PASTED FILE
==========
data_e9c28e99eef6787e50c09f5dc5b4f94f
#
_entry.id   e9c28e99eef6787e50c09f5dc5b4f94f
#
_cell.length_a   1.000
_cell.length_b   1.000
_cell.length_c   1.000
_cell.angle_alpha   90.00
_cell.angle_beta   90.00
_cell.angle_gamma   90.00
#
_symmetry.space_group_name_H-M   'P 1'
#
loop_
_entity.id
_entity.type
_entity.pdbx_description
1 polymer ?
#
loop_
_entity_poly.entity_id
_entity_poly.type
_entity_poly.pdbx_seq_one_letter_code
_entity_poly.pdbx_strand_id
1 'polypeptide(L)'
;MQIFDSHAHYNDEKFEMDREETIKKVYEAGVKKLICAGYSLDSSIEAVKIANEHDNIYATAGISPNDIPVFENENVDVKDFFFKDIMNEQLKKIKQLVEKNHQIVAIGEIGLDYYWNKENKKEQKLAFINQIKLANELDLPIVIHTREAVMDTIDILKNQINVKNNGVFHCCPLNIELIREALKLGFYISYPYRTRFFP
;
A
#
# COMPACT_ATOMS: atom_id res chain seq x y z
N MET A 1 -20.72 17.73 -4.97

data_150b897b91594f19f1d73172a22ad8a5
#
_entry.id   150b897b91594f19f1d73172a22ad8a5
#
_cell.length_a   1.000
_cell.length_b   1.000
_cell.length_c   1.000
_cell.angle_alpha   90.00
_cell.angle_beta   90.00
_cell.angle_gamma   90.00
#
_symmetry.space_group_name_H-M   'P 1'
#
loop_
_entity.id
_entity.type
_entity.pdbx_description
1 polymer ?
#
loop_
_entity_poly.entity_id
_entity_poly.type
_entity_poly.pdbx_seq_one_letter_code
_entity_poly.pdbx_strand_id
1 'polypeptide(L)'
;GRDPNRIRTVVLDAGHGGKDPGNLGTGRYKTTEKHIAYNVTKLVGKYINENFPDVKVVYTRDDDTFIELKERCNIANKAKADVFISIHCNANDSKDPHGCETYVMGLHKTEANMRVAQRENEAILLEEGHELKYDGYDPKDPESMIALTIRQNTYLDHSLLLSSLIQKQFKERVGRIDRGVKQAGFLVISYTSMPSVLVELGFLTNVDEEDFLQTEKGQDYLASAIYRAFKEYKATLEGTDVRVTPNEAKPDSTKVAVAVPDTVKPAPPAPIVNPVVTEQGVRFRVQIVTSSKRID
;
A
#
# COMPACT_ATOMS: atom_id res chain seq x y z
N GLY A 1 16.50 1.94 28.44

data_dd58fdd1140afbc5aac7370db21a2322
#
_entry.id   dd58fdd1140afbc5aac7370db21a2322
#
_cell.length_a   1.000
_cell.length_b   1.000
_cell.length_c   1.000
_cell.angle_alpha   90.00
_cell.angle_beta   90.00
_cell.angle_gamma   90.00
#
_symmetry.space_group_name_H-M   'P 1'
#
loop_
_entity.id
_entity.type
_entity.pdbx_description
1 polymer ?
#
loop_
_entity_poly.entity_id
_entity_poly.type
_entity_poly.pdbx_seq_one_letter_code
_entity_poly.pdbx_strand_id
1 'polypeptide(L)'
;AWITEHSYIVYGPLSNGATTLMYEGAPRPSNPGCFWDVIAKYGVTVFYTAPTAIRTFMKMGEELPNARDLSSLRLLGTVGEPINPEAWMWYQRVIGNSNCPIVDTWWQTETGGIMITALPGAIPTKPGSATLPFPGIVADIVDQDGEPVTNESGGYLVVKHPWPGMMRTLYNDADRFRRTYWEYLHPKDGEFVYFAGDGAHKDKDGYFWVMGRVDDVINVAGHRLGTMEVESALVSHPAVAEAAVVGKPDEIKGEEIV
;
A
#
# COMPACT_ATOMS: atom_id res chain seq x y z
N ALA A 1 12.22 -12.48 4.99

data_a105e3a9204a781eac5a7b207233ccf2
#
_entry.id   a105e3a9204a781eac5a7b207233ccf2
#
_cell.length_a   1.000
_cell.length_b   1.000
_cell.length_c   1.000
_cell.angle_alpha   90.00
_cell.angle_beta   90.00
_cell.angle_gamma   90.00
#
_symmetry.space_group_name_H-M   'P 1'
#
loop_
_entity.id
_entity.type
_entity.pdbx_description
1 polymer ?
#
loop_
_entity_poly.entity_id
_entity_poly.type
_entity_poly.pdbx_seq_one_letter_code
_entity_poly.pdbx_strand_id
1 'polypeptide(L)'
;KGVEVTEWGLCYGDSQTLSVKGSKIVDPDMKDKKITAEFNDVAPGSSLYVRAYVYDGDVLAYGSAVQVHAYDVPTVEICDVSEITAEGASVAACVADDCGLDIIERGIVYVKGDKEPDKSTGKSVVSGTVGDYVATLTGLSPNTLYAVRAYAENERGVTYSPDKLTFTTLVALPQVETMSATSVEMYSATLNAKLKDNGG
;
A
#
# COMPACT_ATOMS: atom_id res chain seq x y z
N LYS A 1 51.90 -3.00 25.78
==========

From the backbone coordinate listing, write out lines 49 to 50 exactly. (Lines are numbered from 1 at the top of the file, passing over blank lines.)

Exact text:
1 polymer ?
#